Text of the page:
National Security Letters (“NSLs”) refer to a collection of statutes that authorize certain government agencies to obtain information and simultaneously impose a secrecy obligation upon the recipient of the letter.

Four statutes permit government agencies to issue NSLs: (1) the Electronic Communication Privacy Act,1 (2) the Right to Financial Privacy Act,2 (3) the National Security Act,3 and the (4) Fair Credit Reporting Act.4 Although differences exist between the NSLs issued under each statute, in general, all of the NSLs permit a requesting agency to prevent an organization that receives the NSL from disclosing the fact that it received the request, or the type of information that was requested, if disclosure may result in a danger to national security, interfere with a criminal, counterterrorism, or counterintelligence investigation, interfere with diplomatic relations, or endanger the life or physical safety of a person. If the recipient of a NSL wishes to challenge a non-disclosure request accompanying a NSL, the recipient may file a petition with a U.S. district court in the district where the person does business,5 or, the recipient may request that the requesting agency obtain judicial review of the nondisclosure request.6 In both instances, the requesting agency must file an application with the court setting forth the reasons for the nondisclosure request.

Notwithstanding any nondisclosure requests, NSL recipients may publicly report on a semiannual or annual basis certain information regarding aggregate NSL requests the entity receives.7 The information that may be reported is limited to identifying in aggregate the rough quantity of NSL requests received (e.g., 0-99 or 0-249) depending on the reporting format chosen.8 The following provides a snapshot of information concerning NSLs.


Number of statutes that authorize federal agencies to issue NSLs.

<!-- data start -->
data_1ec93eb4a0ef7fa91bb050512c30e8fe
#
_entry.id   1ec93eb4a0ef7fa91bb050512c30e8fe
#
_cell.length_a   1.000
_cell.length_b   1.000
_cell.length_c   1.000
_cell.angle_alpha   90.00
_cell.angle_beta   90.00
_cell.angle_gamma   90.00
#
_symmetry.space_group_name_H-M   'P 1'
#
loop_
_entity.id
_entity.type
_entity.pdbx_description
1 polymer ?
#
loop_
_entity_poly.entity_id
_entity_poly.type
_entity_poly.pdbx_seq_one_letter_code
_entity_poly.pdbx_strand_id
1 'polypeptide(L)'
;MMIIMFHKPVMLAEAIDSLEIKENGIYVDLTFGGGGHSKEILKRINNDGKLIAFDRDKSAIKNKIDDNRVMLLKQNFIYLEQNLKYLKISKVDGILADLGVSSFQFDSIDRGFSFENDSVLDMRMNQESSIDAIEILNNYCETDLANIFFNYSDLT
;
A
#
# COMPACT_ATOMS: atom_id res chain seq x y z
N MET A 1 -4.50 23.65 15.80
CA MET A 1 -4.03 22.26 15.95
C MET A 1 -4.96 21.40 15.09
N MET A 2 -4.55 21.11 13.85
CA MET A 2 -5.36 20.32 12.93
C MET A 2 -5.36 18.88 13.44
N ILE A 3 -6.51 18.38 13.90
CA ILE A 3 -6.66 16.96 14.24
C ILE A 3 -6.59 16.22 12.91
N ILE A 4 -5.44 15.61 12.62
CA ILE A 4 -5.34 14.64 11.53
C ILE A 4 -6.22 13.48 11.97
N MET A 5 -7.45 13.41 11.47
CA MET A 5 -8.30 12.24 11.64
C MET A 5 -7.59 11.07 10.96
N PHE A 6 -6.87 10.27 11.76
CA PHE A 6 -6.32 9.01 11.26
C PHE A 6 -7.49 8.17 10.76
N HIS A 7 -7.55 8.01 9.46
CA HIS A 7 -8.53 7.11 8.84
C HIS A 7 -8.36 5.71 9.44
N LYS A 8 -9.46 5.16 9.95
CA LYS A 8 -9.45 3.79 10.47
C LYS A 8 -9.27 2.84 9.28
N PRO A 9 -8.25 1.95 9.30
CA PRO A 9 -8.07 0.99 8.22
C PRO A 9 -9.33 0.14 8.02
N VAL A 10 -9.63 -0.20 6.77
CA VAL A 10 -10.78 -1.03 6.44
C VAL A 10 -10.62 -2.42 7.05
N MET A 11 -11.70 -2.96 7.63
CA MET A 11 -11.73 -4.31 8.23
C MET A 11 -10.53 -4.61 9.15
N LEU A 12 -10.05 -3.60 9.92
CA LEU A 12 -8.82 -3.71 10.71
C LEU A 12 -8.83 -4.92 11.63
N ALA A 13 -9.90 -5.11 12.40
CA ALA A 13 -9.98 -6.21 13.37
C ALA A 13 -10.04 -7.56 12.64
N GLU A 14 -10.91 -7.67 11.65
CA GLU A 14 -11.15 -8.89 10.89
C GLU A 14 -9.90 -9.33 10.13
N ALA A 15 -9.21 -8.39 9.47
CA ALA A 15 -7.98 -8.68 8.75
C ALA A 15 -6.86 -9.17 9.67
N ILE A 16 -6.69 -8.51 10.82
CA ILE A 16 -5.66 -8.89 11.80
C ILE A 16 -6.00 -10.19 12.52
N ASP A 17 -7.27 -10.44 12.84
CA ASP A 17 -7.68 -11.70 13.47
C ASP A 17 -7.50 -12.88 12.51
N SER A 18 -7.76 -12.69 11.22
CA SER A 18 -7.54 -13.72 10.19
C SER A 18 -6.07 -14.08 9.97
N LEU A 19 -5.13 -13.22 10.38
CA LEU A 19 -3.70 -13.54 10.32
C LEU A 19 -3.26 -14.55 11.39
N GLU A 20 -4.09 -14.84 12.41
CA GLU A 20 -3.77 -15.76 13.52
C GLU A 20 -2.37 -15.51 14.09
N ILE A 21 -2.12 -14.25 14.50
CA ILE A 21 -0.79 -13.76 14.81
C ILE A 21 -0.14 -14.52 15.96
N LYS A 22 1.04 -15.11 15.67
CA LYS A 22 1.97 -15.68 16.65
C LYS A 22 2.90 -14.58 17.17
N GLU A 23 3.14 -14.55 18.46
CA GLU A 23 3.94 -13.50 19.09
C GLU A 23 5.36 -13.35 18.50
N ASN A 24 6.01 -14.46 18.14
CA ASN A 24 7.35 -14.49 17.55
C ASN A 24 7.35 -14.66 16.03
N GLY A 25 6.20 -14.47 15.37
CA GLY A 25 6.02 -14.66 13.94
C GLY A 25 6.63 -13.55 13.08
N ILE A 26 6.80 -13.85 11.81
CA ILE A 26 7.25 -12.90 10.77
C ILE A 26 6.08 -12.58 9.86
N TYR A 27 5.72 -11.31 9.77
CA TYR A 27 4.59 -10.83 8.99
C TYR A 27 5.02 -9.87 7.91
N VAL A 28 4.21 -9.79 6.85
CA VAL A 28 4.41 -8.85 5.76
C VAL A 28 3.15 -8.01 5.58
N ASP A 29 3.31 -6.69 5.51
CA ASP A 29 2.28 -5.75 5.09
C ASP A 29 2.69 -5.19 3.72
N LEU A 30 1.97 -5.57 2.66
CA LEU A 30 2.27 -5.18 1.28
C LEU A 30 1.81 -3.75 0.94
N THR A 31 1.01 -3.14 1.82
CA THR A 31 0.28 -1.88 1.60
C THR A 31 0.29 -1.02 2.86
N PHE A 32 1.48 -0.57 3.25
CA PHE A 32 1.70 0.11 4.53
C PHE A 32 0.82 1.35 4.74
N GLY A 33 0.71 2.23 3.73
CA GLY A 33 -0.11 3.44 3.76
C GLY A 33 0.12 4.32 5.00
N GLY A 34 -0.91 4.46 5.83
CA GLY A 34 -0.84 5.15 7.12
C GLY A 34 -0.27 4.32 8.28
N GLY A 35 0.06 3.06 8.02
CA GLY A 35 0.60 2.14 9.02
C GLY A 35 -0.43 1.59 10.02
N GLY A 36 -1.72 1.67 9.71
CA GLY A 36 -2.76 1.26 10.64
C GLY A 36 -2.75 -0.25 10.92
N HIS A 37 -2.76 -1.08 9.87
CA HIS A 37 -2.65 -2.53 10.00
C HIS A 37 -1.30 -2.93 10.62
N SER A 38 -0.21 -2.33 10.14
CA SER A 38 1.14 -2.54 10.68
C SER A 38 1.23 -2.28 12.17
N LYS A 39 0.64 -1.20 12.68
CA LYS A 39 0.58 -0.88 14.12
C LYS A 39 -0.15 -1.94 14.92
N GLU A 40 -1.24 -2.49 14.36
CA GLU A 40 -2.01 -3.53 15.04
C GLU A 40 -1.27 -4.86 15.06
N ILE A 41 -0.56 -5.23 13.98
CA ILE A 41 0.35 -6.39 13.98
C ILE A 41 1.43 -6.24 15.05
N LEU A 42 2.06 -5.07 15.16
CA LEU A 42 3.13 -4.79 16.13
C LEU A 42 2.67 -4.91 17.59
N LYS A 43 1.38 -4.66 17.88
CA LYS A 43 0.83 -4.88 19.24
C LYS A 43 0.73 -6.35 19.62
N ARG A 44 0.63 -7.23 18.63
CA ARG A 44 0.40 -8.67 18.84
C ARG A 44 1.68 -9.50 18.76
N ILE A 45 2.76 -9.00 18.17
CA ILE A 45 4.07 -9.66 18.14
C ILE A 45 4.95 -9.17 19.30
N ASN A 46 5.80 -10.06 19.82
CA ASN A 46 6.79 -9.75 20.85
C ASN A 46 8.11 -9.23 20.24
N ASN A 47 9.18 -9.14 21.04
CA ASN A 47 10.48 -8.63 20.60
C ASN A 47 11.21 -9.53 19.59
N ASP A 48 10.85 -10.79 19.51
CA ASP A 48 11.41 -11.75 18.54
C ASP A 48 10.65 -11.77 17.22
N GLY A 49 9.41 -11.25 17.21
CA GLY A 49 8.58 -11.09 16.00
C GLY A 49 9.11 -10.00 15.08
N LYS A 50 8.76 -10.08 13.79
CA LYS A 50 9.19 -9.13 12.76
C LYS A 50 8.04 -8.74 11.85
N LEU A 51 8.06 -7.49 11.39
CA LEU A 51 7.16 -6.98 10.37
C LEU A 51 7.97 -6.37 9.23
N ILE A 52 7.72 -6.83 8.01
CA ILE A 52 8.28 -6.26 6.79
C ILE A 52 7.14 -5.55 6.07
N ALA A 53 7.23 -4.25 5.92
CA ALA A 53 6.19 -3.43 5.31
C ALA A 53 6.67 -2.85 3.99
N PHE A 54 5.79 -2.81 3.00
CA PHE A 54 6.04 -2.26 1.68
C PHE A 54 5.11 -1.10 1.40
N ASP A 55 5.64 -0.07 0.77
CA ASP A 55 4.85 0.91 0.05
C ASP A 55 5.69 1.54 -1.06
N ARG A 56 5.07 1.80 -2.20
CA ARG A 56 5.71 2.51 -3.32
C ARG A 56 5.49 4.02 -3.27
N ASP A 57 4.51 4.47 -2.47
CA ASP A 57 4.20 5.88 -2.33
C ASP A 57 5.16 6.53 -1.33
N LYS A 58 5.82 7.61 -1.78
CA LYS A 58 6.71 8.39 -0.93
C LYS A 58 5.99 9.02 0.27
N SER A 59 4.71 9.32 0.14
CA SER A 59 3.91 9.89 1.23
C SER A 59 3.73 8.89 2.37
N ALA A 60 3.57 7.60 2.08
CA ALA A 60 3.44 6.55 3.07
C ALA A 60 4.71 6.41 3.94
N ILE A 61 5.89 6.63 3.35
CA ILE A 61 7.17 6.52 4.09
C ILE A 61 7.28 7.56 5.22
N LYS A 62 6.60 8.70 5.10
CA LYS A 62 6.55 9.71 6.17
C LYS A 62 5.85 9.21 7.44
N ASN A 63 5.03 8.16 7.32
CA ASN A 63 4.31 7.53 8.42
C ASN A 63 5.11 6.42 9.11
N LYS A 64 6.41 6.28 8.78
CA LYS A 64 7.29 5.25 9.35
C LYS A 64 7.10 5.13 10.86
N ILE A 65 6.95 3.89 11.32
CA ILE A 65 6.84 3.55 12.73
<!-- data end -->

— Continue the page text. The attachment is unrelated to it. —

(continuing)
Average number of NSLs that the FBI issues in a single day.9

If you receive a NSL, consider the following steps and questions:

  1. Does your organization maintain an internal procedure or protocol for how to respond to a government information request, and specifically to a NSL? If so, to the extent permitted under the NSL, follow the procedure to ensure internal awareness of the request.
  2. Was the information request actually issued by the agency that purported to issue it? Consider independently confirming with the issuing agency that the request is authentic.
  3. Confirm that the issuing agency does, in fact, want you to produce personal information. If so, attempt to negotiate with the issuing agency to reduce the type or volume of personal information requested.
  4. Is the issuing agency permitted, under the statutes discussed above, to issue NSLs?
  5. If so, does the statute upon which the agency relies apply to your organization?
  6. If so, does the statute upon which the agency relies permit the agency to collect the type of information requested?
  7. Will complying with the NSL conflict with any contractual, statutory, or international privacy obligations? If so, consider raising this issue with the requesting agency to determine whether the NSL can be amended to avoid the conflict.